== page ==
In May 1991, I wrote an Empire “My Turn” column bemoaning the fact that the tourist season was beginning and said, “The tourist season is here, and in the neighborhood I live in, the arrival of between one and seven ships a day from now until the end of the season means the end of life as we know it …”
I was frustrated by the increased traffic on Basin Road, and our neighborhood’s failed attempts to work with the City and Borough of Juneau to do something about it. I went on to say that in conversations with CBJ personnel, “We reiterated that in over 15 years of talking about increased traffic into the Basin, nothing has been done …” Looking back, it has now been over 40 years that our neighborhood has been hammered by cruise ship tourism. This year the numbers will dwarf what they were in 1991.
The main problem in 1991 was the Gold Creek Salmon Bake. After negotiating with the neighborhood for several years, the then new owner, Bob Dindinger of Alaska Travel Adventures, realized that any efforts to grow his business were not going to work because of the continuing outcry from the neighborhood. He wisely moved to Salmon Creek, and we experienced several years of decreased traffic. But as the years have gone by, traffic has steadily increased.
In 2019, vehicular traffic mushroomed because of the increased number of cruise passengers. A new tour operator, “Alaska Unplugged,” purveyors of self-guided Jeep tours, had Basin Road on its GPS system. In early spring, the tiny mining road was inundated with caravans of Jeeps, driven by tourists in a big hurry to see it all. An outcry against the Jeeps resulted in the company suggesting other tours to their customers, but they did not remove “Gold Creek” from their GPS system. Jeep traffic slowed, but by mid-summer the Jeeps were back, again speeding along the road. In addition to the Jeep tours, Alaska Travel Adventures has maintained a gold panning tour at the end of the main road, where busloads of tourists splash around for gold in our main watershed. Numerous taxis, private tour vehicles and locals also frequent the area.
So how do we deal with the issues that not only my neighborhood faces, but many Juneau residential areas? The best idea I’ve heard lately is Brien Daugherty’s suggestion that we zone for large-scale commercial tourism. The cruise industry is a multi-national, foreign-flagged industry that has a history of air and water pollution, and a miserable labor record; it extorts local businesses, and makes billions of dollars selling Alaska and other destinations. Brien’s idea makes sense. We need to zone as if we were dealing with any large-scale industry.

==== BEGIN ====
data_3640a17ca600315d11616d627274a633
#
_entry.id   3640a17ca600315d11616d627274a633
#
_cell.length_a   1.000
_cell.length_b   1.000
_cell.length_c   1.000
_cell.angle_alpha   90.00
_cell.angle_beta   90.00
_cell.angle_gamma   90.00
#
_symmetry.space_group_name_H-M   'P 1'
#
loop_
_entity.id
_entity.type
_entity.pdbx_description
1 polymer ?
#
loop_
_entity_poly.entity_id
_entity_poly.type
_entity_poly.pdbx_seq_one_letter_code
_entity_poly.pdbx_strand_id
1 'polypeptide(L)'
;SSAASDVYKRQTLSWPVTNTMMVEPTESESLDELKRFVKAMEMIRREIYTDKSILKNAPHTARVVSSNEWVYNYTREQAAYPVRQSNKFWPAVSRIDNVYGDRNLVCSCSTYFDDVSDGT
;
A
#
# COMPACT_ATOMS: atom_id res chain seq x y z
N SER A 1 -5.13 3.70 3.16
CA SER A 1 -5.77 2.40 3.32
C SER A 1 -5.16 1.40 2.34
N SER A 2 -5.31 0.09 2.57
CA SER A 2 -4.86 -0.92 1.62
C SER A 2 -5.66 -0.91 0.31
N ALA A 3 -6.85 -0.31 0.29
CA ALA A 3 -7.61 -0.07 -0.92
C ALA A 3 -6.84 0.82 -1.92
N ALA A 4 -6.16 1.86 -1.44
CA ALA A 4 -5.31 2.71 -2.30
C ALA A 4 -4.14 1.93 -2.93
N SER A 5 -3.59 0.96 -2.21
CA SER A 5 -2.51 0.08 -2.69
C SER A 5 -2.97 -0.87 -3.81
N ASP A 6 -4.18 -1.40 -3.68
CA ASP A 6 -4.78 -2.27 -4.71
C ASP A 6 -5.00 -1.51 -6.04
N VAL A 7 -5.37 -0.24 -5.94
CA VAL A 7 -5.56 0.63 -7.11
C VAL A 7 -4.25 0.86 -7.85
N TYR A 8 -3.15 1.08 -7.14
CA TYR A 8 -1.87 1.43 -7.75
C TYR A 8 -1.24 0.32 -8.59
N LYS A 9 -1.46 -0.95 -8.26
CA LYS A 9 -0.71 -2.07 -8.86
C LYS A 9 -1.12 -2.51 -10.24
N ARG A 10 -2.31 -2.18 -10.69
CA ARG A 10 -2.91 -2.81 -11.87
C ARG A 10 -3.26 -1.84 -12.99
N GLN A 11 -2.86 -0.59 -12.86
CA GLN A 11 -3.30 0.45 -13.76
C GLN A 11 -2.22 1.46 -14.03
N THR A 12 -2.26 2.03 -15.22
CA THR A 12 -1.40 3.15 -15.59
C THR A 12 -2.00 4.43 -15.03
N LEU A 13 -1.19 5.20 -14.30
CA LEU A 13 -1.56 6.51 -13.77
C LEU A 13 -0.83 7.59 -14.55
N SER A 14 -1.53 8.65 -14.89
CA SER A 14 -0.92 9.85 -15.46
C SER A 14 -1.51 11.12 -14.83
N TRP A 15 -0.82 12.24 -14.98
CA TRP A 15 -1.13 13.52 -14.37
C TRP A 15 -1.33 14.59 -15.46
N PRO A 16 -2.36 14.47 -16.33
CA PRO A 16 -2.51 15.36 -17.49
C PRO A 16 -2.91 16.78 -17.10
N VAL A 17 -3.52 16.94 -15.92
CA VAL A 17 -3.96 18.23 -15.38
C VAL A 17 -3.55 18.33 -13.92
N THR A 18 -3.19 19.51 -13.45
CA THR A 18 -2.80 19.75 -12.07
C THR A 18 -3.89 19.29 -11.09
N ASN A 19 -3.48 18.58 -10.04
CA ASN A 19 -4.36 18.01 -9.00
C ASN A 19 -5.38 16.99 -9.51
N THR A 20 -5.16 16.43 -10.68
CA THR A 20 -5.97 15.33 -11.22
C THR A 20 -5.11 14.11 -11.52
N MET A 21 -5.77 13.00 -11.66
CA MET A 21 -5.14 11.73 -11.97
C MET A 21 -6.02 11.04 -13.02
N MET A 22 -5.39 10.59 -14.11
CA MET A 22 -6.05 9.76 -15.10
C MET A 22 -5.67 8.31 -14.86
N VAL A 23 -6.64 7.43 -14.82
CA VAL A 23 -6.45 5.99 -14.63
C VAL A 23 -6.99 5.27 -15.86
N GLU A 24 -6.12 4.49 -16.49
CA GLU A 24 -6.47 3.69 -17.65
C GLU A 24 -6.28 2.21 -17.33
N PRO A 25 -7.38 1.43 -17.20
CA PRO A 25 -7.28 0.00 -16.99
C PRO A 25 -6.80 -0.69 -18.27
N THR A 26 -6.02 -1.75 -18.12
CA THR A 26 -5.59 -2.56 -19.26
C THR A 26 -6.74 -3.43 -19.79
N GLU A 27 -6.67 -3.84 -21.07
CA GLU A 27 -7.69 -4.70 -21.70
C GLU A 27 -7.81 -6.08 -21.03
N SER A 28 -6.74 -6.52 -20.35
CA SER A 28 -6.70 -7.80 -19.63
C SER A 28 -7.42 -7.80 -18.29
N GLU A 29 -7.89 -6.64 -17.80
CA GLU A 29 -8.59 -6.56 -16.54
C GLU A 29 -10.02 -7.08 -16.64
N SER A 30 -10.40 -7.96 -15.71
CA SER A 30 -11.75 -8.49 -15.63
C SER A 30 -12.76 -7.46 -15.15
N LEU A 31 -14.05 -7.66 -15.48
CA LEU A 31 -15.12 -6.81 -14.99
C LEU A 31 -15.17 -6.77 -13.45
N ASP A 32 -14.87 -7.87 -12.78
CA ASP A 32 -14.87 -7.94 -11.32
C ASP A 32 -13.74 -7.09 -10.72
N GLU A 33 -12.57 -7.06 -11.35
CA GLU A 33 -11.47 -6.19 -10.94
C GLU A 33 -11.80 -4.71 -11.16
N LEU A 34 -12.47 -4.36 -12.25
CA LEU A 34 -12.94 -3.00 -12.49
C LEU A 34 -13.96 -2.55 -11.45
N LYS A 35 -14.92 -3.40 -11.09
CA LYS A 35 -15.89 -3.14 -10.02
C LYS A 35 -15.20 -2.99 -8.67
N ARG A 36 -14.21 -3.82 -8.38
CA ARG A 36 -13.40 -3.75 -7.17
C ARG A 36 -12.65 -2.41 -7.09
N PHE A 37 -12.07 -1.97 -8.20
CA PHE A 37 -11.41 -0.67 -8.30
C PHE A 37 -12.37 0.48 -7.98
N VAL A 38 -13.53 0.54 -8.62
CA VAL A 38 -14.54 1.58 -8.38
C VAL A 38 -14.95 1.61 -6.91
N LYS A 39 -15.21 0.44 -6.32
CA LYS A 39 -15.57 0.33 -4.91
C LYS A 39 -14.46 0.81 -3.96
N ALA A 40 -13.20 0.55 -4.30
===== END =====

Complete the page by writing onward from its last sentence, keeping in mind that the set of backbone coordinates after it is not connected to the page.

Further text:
Zoning can protect our neighborhoods, certain trails and regulate aircraft flight patterns so locals can be free of the crush of cruise ship tourism. The industry has voluntarily agreed to prohibit guided tours in some local destinations (the 2019 Tourism Best Management Practices booklet lists Sandy Beach, Twin Lakes, Auke Rec and Cope Park). But rather than a voluntary program like TBMP, non-commercial tourism zones must be enacted in city code.
Other excellent suggestions have been made to the Visitor Industry Task Force (VITF), appointed by Mayor Beth Weldon last fall. With all due respect to the VITF members, I am concerned that nothing substantial will come of its work. Weldon saw fit to appoint only one member out of nine who has a history of activism against large-scale cruise ship tourism. That does not make for an honest effort to resolve our problems. I believe it will fall to the citizens to voice their concerns so we won’t have to take to the streets. Random acts of civil disobedience may be the only way to deal with the onslaught of large-scale cruise ship tourism. Stay tuned.
• Kimberly Metcalfe was born at St. Ann’s Hospital and was raised two blocks up the hill at the family home on Gold Street. Last summer the family celebrated 90 years at the same location.